Nigel Slater’s recipes for lentils with eggplant and figs in a gin slaw | food

sYou need a few minutes without any distraction to fry a batch of fresh curry leaves. Close the kitchen door, pour a thin layer of oil into a wide, shallow-sided frying pan and set over a moderate heat. Strip them off their rough stems, drizzle the young, emerald green leaves in hot oil and stand back while crackling and popping, gradually calming themselves down. (The cap will help here, but remove it as soon as they stop chattering.) Shake the pan, watching carefully until each leaf is transparent and slightly brittle. Lift with a drain spoon to a piece of kitchen paper.

You’ll be left with a pile of dark twisted, shimmering green leaves and a kitchen full of warm, smoky fragrance. (I suggested you close the door.) The window between the perfect and burnt sheets is a heartbeat, so don’t take your eyes off the pan for a second. If you burn it – as you have done more than once – you will spend days getting rid of the smell.

I use curry leaves with lentil bowls (I love them in turmeric yellow dal) and spread over carrots or cucumber raita. Their presence is rarely decisive in a dish, but their aroma is a delightful addition. I must add that the dried version is no better than any other dry herb.

This week I made an eggplant and lentil dish that lasted for two days, something we steamed in deep bowls and then came back to for seconds. And since figs were still cheap and plentiful, I popped a plate of them in the oven for later, drenched in a little sugar and a sprinkling of slaw gin.

Lentils with eggplant and curry leaves

Deep and earthy flavors are here. The dish eats well the day it’s prepared, but somehow even better when put in the fridge overnight. Gently reheat over low heat, stirring regularly. (You may need more broth just to thin the texture.) Some steamed rice, perhaps with a little grated forked zest, would be a great idea. A warm and fragrant dinner that won’t break the bank. 6 services

lentil 150 grams small and brown
leek 4, big
peanut oil 2 tablespoons, plus a little extra for later
Ginger 50 gm fresh
hot red pepper 2, medium size
ground cumin 1 teaspoon
ground coriander 1½ tsp
black mustard seeds 2 teaspoons
turmeric 2 teaspoons
Tomatoes 350 grams
Tomato paste 1 tablespoon
curry leaves 20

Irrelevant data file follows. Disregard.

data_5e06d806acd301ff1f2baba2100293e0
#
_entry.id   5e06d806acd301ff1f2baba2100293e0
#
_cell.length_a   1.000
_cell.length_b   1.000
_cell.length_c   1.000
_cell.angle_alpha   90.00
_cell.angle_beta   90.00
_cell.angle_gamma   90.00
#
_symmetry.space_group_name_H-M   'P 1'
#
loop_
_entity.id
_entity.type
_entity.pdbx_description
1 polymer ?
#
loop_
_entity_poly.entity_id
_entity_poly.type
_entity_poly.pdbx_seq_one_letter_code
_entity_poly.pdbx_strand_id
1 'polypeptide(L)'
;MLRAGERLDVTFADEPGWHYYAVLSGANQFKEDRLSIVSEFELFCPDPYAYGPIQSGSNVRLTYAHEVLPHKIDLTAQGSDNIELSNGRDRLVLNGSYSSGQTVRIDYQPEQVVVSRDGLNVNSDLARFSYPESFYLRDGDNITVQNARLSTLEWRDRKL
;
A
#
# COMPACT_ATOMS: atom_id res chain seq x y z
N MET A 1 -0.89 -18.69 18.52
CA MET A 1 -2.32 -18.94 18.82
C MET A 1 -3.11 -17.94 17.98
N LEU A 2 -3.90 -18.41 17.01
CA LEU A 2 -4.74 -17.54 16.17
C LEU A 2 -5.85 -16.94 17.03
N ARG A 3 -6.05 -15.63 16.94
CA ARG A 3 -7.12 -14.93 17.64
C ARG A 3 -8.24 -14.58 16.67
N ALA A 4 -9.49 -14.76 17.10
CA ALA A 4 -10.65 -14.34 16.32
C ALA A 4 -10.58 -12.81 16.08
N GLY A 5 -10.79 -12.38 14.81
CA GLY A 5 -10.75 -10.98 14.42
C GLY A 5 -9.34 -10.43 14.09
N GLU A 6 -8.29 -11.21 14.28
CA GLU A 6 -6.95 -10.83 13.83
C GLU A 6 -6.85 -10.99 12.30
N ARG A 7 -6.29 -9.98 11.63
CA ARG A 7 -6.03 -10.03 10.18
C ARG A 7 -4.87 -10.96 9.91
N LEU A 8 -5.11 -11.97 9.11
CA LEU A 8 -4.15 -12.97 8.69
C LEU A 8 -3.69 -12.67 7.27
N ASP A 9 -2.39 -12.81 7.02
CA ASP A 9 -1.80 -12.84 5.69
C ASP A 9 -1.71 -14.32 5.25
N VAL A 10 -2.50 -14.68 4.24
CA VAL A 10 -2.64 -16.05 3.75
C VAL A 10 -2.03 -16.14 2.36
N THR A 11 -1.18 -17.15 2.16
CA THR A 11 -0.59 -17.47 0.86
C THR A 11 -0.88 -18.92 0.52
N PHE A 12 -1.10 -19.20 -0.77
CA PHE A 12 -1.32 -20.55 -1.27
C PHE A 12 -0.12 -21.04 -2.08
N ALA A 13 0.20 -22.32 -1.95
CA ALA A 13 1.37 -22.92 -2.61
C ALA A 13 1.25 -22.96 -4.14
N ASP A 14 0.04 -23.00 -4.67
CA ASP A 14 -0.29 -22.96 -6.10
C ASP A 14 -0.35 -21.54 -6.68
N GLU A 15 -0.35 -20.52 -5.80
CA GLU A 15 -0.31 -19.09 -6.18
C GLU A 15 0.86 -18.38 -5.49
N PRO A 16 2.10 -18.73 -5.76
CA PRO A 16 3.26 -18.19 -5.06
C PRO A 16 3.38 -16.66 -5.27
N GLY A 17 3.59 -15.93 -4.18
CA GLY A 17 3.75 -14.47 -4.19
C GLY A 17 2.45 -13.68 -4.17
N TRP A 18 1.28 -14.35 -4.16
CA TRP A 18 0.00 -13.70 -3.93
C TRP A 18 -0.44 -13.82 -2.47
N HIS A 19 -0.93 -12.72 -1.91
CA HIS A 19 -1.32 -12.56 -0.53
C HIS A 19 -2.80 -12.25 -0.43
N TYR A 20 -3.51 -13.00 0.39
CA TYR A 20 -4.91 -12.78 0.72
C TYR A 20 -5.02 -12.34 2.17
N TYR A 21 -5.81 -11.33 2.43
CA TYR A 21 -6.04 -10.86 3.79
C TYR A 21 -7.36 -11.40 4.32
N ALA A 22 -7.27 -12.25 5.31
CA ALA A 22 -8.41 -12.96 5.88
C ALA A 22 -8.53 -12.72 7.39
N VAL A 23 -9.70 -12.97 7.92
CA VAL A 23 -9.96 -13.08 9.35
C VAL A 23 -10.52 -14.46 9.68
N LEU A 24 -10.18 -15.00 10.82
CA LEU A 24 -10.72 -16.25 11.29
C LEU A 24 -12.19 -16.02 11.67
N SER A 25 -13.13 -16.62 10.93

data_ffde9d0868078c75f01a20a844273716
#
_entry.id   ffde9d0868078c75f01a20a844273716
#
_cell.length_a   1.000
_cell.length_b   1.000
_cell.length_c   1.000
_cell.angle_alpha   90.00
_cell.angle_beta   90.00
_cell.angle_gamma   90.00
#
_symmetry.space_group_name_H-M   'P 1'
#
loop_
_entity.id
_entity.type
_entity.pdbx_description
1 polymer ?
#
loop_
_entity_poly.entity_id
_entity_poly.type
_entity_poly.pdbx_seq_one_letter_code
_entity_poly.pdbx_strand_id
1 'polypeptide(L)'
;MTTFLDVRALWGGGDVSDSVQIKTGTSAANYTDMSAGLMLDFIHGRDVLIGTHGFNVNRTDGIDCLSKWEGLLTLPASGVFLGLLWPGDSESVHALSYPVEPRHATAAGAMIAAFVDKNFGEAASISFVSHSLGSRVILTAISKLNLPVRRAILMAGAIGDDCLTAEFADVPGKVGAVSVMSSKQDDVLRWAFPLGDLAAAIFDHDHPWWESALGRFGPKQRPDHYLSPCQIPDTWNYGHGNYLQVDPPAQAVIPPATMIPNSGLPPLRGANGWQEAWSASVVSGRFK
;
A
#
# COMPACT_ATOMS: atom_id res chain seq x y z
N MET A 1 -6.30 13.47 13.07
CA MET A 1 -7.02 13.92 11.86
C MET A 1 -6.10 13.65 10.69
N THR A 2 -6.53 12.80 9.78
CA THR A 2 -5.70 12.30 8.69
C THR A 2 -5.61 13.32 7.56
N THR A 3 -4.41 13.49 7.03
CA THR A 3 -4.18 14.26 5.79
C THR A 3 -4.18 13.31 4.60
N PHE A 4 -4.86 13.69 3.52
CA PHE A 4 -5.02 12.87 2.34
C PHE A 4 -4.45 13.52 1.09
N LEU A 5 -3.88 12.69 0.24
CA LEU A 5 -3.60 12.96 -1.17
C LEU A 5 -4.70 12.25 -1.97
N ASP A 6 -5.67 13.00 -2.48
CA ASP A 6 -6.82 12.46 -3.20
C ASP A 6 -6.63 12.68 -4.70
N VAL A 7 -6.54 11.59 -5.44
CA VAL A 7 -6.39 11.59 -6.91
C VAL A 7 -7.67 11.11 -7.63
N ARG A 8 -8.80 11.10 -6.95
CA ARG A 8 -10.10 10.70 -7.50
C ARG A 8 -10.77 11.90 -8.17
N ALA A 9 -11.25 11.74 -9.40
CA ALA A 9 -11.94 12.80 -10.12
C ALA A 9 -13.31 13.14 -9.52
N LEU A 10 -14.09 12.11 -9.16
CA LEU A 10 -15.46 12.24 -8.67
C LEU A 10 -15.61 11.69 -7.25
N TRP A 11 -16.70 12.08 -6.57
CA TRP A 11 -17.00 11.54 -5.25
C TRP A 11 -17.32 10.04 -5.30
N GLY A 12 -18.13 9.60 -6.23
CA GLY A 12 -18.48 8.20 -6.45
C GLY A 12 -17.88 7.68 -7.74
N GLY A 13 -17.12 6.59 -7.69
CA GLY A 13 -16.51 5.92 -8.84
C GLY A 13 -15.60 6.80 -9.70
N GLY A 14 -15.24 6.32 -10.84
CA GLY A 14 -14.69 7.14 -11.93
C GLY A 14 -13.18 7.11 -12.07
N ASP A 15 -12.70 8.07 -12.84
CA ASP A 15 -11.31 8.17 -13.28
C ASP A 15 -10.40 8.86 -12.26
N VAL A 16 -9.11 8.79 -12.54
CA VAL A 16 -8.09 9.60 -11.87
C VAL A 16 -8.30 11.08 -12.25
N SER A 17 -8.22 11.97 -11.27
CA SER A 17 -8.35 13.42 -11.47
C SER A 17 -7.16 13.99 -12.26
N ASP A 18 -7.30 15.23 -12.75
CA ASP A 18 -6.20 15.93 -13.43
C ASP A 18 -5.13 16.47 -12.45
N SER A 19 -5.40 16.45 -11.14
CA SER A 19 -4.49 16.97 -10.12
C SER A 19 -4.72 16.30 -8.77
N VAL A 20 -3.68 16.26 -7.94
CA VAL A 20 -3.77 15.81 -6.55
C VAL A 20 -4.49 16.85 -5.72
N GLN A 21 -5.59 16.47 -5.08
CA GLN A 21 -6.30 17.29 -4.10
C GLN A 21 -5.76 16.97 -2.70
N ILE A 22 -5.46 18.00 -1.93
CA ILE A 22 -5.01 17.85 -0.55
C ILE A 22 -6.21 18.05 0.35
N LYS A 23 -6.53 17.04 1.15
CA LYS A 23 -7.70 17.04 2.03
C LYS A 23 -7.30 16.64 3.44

garam masala 1 tablespoon
stock or water 1 liter
eggplant 2, medium size
olive oil Little

Wash the lentils in a colander and set aside. Peel the shallot and chop it fine. Heat the oil in a large saucepan, then add the shallots. Cook until soft and pale golden – within 7-10 minutes. Peel and grate the ginger and finely chop the pepper, removing the seeds if desired. Add the ginger and chili to the shallots and continue to cook, then add the cumin, coriander, mustard seeds and turmeric.

Cut the tomatoes into coarse pieces and toss them with the onions, followed by the tomato paste. Continue cooking for 5 minutes, then add the lentils, half of the curry leaves and garam masala. Pour vegetable broth or water. Add salt and let the sauce simmer for 25 minutes, stirring regularly.

Cut the eggplant in half and then into 1 cm thick slices and fry them in a little olive oil, just enough to moisten them. Get a grill pan (or oven-top grill) hot, cook the eggplant slices for 7-8 minutes on each side, then add to the lentils when each piece is softened and lightly colored. Continue cooking until the lentils are cooked through and the eggplant is soft and silky, which takes about 20 minutes.

Fry the reserved curry leaves until crispy in a tablespoon or two of peanut oil in a shallow skillet, then scatter over the top and serve.

figs in gin slaw

Dessert liquor: fig in gin slaw. Photography: Jonathan Lufkin/The Observer

Figs take on the silkiest texture when baked. I sometimes cook it in a shallow porcelain dish with fine brown sugar and marsala, or with fresh cream and demerara, but I’ve found a sprinkle of slaw or damask gin more appropriate. The fruit appears, a deep, glowing burgundy. I finished this particular version on the stove, turning the heat to high, to concentrate the cooking juices, so I suggest a flame-resistant roasting plate or baking dish, like one made of stainless steel or enameled cast iron. Serves 4

Figs 6, medium size
orange 1
golden fine sugar 3 tablespoons
gin slaw 90 ml

Set oven to 200°C/gas mark 6. Cut the figs in half from stem to base and place, just touching them, in a baking dish. Using a vegetable peeler, remove 3 or 4 long pieces of orange peel, then cut in half and juice.

Tuck pieces of orange peel between the figs, sprinkle with sugar and pour in the orange juice and gin slaw. Bake for 30 minutes or until the fruit has softened and is saturated with the gin.

Take the figs out of the oven. Place the baking tray over medium-high heat and let the juices simmer for a few minutes until they have reduced and started to thicken slightly. (Don’t overdo this, you don’t want them to caramelize.)

When the figs are jam-packed, put the figs into cups or bowls and pour the slaw over them.

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